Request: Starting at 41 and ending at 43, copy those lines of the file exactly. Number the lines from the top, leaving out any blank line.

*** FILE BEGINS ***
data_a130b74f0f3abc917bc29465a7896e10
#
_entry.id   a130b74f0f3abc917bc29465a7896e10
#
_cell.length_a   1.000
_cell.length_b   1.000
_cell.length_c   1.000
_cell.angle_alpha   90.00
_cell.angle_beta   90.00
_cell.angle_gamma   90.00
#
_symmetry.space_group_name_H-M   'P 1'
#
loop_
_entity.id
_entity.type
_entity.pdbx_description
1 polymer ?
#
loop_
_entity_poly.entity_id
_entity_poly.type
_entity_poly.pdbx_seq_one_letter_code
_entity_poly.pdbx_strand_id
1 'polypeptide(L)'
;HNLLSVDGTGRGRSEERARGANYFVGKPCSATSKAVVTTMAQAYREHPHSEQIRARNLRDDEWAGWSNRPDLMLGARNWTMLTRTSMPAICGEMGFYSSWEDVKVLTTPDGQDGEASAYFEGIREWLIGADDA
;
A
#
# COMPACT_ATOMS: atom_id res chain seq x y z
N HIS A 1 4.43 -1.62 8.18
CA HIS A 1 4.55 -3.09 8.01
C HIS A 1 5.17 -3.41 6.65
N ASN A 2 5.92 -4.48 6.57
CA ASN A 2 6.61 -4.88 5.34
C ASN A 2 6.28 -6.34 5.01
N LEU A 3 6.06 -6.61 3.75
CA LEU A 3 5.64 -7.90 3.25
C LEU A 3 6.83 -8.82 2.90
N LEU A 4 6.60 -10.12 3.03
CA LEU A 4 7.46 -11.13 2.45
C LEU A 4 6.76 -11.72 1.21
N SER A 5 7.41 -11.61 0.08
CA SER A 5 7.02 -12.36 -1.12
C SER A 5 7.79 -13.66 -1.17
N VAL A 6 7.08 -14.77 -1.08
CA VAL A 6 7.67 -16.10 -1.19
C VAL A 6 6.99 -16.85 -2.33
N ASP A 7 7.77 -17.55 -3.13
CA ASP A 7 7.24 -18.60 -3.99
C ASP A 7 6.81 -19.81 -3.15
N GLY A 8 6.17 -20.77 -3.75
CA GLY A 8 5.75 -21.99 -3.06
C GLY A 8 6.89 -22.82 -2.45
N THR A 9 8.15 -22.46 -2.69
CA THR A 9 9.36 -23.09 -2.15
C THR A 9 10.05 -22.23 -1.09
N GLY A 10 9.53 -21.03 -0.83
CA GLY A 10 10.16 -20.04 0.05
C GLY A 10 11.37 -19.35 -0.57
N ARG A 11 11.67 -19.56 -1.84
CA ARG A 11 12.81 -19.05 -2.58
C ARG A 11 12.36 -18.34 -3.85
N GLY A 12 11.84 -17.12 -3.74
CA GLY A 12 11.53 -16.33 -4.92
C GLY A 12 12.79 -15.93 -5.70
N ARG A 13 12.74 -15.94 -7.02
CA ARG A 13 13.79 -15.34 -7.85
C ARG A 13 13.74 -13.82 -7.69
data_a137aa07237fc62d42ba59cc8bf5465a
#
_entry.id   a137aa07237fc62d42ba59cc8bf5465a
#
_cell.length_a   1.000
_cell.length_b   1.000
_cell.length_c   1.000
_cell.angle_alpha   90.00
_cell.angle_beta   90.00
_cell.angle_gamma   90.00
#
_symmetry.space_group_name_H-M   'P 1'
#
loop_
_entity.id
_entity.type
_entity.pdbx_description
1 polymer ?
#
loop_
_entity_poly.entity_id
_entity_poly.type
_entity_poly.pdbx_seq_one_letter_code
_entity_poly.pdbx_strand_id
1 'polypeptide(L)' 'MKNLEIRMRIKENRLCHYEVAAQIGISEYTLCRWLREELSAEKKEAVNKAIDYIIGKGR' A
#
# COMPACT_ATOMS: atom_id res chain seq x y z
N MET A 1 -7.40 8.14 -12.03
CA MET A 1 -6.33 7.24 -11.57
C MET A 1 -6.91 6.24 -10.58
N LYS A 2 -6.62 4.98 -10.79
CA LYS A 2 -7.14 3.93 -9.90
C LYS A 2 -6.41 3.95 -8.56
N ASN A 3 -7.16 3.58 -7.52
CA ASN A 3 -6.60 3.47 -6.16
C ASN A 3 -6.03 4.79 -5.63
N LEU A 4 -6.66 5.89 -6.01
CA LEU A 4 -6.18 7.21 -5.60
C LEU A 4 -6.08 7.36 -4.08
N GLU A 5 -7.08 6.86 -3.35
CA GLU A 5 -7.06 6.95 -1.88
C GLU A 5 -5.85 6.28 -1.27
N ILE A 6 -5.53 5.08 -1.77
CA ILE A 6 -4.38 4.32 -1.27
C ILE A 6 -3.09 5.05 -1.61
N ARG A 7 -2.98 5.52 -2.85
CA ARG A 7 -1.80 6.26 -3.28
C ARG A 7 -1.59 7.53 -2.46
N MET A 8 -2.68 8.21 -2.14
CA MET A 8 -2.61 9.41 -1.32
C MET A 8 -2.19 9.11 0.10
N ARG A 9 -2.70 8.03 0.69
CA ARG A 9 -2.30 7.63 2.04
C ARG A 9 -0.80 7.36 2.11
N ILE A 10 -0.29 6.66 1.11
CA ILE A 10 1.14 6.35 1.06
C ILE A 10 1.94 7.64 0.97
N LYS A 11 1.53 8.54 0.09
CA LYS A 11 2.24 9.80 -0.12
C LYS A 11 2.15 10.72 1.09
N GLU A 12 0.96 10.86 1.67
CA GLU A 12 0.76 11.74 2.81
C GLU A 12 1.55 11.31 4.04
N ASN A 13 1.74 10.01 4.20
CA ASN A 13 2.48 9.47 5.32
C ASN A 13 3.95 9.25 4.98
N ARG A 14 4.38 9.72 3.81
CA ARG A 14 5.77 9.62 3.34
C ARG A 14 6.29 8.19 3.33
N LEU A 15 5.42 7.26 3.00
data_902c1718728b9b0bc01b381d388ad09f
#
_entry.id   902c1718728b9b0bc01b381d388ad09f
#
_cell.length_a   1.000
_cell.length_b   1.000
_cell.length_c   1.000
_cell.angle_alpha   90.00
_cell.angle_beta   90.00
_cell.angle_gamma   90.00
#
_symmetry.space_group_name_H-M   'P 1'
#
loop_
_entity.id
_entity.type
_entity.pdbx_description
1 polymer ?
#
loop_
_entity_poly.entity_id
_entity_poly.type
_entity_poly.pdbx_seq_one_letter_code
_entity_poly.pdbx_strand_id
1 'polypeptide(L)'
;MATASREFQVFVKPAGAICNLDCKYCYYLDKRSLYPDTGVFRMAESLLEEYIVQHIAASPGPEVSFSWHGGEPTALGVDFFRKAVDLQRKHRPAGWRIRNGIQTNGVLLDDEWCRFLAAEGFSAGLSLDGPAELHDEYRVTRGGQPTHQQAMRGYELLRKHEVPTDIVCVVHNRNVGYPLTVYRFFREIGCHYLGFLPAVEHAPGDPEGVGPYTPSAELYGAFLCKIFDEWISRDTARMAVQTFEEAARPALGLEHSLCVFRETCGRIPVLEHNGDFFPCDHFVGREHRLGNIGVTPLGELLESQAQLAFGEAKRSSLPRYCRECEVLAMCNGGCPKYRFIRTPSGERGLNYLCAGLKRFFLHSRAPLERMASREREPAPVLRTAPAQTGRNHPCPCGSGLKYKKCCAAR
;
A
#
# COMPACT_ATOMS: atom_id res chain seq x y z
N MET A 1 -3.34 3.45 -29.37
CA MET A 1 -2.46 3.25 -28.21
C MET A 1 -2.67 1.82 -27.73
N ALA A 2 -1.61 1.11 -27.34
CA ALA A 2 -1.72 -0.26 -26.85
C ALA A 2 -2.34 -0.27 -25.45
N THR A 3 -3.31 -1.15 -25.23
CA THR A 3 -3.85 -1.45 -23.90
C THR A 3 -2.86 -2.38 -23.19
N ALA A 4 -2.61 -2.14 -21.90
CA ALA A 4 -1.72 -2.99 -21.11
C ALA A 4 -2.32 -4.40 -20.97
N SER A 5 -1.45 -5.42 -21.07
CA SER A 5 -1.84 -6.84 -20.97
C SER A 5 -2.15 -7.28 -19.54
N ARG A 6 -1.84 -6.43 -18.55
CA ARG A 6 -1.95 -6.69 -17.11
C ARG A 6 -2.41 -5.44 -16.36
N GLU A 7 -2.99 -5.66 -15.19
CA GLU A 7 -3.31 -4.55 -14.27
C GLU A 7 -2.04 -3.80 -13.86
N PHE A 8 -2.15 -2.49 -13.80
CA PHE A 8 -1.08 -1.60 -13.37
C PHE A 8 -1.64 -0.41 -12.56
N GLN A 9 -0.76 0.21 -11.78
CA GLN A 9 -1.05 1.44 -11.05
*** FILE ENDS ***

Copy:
CA LEU A 4 7.46 -11.13 2.45
C LEU A 4 6.76 -11.72 1.21
N SER A 5 7.41 -11.61 0.08